Irish Potato Famine - The Great Hunger - THE BACKDROP

THE BACKDROP (Illustration) Famous Historical Events Geography Social Studies STEM World History Disasters

The backdrop to the Irish potato famine—which the Irish people call “The Great Hunger”—is the Irish land itself.  Before the time of the Tudor dynasty, in England, the Irish people owned their own land.  But the Tudors (starting with Henry VIII and increasing under the rule of his daughter, Elizabeth I) changed ownership of Irish land (and the commensurate well-being of the Irish people) when they allowed British-owned-and-controlled plantations to dominate the farmland of Ireland. This photo depicts Irish pasture land near the town of Bantry (in Southwestern Ireland). Photo by Pam Brophy; online via Geograph Ireland. License: CC BY-SA 2.0


A contemporary comment by John Mitchel polarizes how many people felt then and now:

The Almighty Indeed sent the Potato Blight but the English Created the Famine.  (See Last Conquest of Ireland (Perhaps), by John Mitchel, page 324.)

In 1997, Prime Minister Tony Blair acknowledged the British government failed to effectively help. On the 150th anniversary of what the Irish call An Gorta Mor (The Great Hunger), Blair said:

Those who governed in London at the time failed their people through standing by while a crop failure turned into a massive human tragedy. We must not forget such a dreadful event.

The Irish aren’t likely to forget.

At the time, in 1845, people in Ireland no longer owned most of their land. Hundreds of years before, Queen Elizabeth I finished what her father, Henry VIII, had started. The Irish countryside, with its green pastures and wonderful farmland, had been turned into English plantations.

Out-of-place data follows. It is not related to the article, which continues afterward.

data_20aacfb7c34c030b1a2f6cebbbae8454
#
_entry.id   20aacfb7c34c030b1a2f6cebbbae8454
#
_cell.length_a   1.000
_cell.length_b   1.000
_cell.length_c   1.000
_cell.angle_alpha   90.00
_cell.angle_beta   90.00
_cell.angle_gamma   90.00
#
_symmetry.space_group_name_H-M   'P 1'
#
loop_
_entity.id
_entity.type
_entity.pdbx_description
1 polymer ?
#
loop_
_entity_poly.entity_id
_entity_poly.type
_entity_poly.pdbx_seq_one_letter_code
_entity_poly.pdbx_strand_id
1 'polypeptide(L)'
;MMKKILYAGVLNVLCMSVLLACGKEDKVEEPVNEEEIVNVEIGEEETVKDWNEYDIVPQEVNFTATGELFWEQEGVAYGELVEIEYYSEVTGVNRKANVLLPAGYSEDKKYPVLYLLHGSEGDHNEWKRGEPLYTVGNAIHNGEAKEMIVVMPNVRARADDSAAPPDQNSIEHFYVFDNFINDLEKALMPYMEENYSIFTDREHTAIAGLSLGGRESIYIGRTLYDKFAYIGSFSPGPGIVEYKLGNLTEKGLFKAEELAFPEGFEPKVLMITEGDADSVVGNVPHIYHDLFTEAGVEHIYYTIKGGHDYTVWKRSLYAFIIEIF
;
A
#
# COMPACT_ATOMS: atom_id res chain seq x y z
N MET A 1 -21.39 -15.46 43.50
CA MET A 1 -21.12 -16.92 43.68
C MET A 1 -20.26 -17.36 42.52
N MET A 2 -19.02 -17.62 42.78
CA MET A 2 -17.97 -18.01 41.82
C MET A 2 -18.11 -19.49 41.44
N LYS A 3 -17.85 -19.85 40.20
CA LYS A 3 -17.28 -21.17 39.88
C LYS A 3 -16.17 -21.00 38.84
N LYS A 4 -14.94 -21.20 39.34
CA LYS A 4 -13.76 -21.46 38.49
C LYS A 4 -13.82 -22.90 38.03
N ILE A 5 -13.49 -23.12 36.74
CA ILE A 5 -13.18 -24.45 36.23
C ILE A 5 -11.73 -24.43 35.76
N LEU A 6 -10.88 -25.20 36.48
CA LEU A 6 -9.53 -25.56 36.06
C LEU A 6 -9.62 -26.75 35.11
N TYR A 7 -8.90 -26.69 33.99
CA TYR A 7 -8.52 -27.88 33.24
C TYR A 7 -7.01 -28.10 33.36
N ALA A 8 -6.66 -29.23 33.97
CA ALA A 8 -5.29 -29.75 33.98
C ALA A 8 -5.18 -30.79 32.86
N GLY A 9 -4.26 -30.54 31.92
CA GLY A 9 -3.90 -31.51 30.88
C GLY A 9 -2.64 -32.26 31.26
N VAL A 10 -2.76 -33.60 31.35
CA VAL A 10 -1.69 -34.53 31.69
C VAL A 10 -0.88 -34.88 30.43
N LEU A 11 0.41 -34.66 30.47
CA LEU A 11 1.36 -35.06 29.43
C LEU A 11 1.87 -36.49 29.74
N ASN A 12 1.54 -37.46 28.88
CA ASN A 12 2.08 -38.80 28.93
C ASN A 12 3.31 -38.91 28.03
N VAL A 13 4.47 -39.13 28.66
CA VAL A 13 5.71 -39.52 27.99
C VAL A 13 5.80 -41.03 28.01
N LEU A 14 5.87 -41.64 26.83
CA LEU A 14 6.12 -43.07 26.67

Land-owning Irishmen who worked for themselves became English tenants overnight. The only money that changed hands, of course, was the rent that was now paid to the new landlords.

Worse, "Penal Laws" governing the conduct of Irish Catholics were enacted. Over the years, those restrictive laws diminished the ability of the Irish people to flexibly manage their own affairs.

Perhaps the laws were not enacted to render an entire population "ignorant." But the list of what was forbidden makes one wonder how the English expected the Irish to function as a cohesive nation.

  • The Irish Catholic was forbidden the exercise of his religion

  • He was forbidden to receive an education

  • He was forbidden to enter a profession

  • He was forbidden to hold public office

  • He was forbidden to engage in trade or commerce

  • He was forbidden to live in a corporate town or within five miles thereof

  • He was forbidden to own a horse of greater value than five pounds

  • He was forbidden to purchase land

  • He was forbidden to vote

  • He was forbidden to keep any arms for his protection

  • He was forbidden to hold a life annuity

  • He could not be a guardian to a child

  • He could not attend Catholic worship

  • He could not himself educate his child

Laws like that set in motion a disaster-in-the-making.

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Author: Carole D. Bos, J.D. 5197stories and lessons created

Original Release: Jan 01, 2002

Updated Last Revision: Oct 18, 2015

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"THE BACKDROP" AwesomeStories.com. Jan 01, 2002. May 31, 2020.
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